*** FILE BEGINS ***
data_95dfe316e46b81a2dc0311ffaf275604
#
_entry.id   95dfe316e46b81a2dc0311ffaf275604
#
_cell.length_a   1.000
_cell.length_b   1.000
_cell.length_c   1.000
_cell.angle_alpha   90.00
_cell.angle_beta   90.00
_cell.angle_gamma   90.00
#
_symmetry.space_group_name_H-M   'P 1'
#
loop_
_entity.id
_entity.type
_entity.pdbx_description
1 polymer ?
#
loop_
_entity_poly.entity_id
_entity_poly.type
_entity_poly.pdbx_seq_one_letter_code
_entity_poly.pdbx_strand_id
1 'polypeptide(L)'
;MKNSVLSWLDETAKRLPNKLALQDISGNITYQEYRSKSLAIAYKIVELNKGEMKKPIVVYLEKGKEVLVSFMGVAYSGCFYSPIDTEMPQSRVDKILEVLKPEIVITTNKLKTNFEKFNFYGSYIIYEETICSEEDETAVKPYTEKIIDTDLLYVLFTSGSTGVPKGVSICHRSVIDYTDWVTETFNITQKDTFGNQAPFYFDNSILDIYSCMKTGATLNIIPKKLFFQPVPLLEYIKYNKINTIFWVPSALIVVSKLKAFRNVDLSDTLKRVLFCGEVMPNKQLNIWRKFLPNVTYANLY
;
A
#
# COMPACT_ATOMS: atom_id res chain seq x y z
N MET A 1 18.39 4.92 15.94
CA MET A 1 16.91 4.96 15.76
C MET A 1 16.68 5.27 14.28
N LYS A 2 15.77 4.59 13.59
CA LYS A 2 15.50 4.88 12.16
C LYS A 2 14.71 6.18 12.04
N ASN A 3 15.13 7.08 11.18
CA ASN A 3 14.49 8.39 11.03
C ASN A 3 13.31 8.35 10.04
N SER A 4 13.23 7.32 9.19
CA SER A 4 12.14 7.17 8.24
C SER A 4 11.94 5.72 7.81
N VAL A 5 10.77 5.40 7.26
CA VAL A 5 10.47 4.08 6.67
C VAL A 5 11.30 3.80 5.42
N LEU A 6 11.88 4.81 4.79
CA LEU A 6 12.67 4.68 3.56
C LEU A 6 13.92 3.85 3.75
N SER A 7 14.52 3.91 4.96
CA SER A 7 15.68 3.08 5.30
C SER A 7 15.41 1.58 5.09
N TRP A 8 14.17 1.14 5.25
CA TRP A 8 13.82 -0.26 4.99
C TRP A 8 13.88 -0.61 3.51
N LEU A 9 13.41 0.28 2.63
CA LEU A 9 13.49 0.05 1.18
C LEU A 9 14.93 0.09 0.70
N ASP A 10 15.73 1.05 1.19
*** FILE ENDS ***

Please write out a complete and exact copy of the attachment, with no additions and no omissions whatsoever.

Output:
data_95dfe316e46b81a2dc0311ffaf275604
#
_entry.id   95dfe316e46b81a2dc0311ffaf275604
#
_cell.length_a   1.000
_cell.length_b   1.000
_cell.length_c   1.000
_cell.angle_alpha   90.00
_cell.angle_beta   90.00
_cell.angle_gamma   90.00
#
_symmetry.space_group_name_H-M   'P 1'
#
loop_
_entity.id
_entity.type
_entity.pdbx_description
1 polymer ?
#
loop_
_entity_poly.entity_id
_entity_poly.type
_entity_poly.pdbx_seq_one_letter_code
_entity_poly.pdbx_strand_id
1 'polypeptide(L)'
;MKNSVLSWLDETAKRLPNKLALQDISGNITYQEYRSKSLAIAYKIVELNKGEMKKPIVVYLEKGKEVLVSFMGVAYSGCFYSPIDTEMPQSRVDKILEVLKPEIVITTNKLKTNFEKFNFYGSYIIYEETICSEEDETAVKPYTEKIIDTDLLYVLFTSGSTGVPKGVSICHRSVIDYTDWVTETFNITQKDTFGNQAPFYFDNSILDIYSCMKTGATLNIIPKKLFFQPVPLLEYIKYNKINTIFWVPSALIVVSKLKAFRNVDLSDTLKRVLFCGEVMPNKQLNIWRKFLPNVTYANLY
;
A
#
# COMPACT_ATOMS: atom_id res chain seq x y z
N MET A 1 18.39 4.92 15.94
CA MET A 1 16.91 4.96 15.76
C MET A 1 16.68 5.27 14.28
N LYS A 2 15.77 4.59 13.59
CA LYS A 2 15.50 4.88 12.16
C LYS A 2 14.71 6.18 12.04
N ASN A 3 15.13 7.08 11.18
CA ASN A 3 14.49 8.39 11.03
C ASN A 3 13.31 8.35 10.04
N SER A 4 13.23 7.32 9.19
CA SER A 4 12.14 7.17 8.24
C SER A 4 11.94 5.72 7.81
N VAL A 5 10.77 5.40 7.26
CA VAL A 5 10.47 4.08 6.67
C VAL A 5 11.30 3.80 5.42
N LEU A 6 11.88 4.81 4.79
CA LEU A 6 12.67 4.68 3.56
C LEU A 6 13.92 3.85 3.75
N SER A 7 14.52 3.91 4.96
CA SER A 7 15.68 3.08 5.30
C SER A 7 15.41 1.58 5.09
N TRP A 8 14.17 1.14 5.25
CA TRP A 8 13.82 -0.26 4.99
C TRP A 8 13.88 -0.61 3.51
N LEU A 9 13.41 0.28 2.63
CA LEU A 9 13.49 0.05 1.18
C LEU A 9 14.93 0.09 0.70
N ASP A 10 15.73 1.05 1.19